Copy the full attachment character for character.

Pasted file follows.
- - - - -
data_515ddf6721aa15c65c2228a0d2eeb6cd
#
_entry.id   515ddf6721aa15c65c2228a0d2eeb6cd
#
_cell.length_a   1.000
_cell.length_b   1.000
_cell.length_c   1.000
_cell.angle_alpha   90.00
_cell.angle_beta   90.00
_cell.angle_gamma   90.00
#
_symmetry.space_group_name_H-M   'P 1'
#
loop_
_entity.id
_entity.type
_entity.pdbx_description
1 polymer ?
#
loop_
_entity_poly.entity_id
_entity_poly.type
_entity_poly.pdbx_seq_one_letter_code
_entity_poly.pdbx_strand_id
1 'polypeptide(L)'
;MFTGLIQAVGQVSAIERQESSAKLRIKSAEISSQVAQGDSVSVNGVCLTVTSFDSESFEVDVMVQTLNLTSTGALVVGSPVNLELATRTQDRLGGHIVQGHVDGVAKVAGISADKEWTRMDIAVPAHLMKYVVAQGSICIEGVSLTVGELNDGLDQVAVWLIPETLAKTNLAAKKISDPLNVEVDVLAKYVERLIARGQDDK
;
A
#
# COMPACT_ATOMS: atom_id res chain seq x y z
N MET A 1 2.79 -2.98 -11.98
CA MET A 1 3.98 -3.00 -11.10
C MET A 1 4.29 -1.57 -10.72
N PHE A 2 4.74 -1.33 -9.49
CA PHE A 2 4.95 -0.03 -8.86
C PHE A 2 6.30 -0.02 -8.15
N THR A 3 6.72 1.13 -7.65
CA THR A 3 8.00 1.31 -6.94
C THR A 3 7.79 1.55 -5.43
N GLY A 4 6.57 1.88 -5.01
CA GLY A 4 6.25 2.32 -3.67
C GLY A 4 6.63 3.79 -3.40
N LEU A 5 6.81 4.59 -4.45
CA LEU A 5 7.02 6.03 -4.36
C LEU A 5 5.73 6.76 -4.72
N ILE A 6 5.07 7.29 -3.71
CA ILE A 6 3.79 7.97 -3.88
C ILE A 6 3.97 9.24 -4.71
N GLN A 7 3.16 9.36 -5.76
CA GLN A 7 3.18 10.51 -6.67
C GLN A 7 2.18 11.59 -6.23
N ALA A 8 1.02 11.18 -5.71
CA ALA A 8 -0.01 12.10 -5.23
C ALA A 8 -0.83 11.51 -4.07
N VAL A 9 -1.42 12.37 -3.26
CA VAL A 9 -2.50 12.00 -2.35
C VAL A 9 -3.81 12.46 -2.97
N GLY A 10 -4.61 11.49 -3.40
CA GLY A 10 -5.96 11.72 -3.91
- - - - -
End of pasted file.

data_515ddf6721aa15c65c2228a0d2eeb6cd
#
_entry.id   515ddf6721aa15c65c2228a0d2eeb6cd
#
_cell.length_a   1.000
_cell.length_b   1.000
_cell.length_c   1.000
_cell.angle_alpha   90.00
_cell.angle_beta   90.00
_cell.angle_gamma   90.00
#
_symmetry.space_group_name_H-M   'P 1'
#
loop_
_entity.id
_entity.type
_entity.pdbx_description
1 polymer ?
#
loop_
_entity_poly.entity_id
_entity_poly.type
_entity_poly.pdbx_seq_one_letter_code
_entity_poly.pdbx_strand_id
1 'polypeptide(L)'
;MFTGLIQAVGQVSAIERQESSAKLRIKSAEISSQVAQGDSVSVNGVCLTVTSFDSESFEVDVMVQTLNLTSTGALVVGSPVNLELATRTQDRLGGHIVQGHVDGVAKVAGISADKEWTRMDIAVPAHLMKYVVAQGSICIEGVSLTVGELNDGLDQVAVWLIPETLAKTNLAAKKISDPLNVEVDVLAKYVERLIARGQDDK
;
A
#
# COMPACT_ATOMS: atom_id res chain seq x y z
N MET A 1 2.79 -2.98 -11.98
CA MET A 1 3.98 -3.00 -11.10
C MET A 1 4.29 -1.57 -10.72
N PHE A 2 4.74 -1.33 -9.49
CA PHE A 2 4.95 -0.03 -8.86
C PHE A 2 6.30 -0.02 -8.15
N THR A 3 6.72 1.13 -7.65
CA THR A 3 8.00 1.31 -6.94
C THR A 3 7.79 1.55 -5.43
N GLY A 4 6.57 1.88 -5.01
CA GLY A 4 6.25 2.32 -3.67
C GLY A 4 6.63 3.79 -3.40
N LEU A 5 6.81 4.59 -4.45
CA LEU A 5 7.02 6.03 -4.36
C LEU A 5 5.73 6.76 -4.72
N ILE A 6 5.07 7.29 -3.71
CA ILE A 6 3.79 7.97 -3.88
C ILE A 6 3.97 9.24 -4.71
N GLN A 7 3.16 9.36 -5.76
CA GLN A 7 3.18 10.51 -6.67
C GLN A 7 2.18 11.59 -6.23
N ALA A 8 1.02 11.18 -5.71
CA ALA A 8 -0.01 12.10 -5.23
C ALA A 8 -0.83 11.51 -4.07
N VAL A 9 -1.42 12.37 -3.26
CA VAL A 9 -2.50 12.00 -2.35
C VAL A 9 -3.81 12.46 -2.97
N GLY A 10 -4.61 11.49 -3.40
CA GLY A 10 -5.96 11.72 -3.91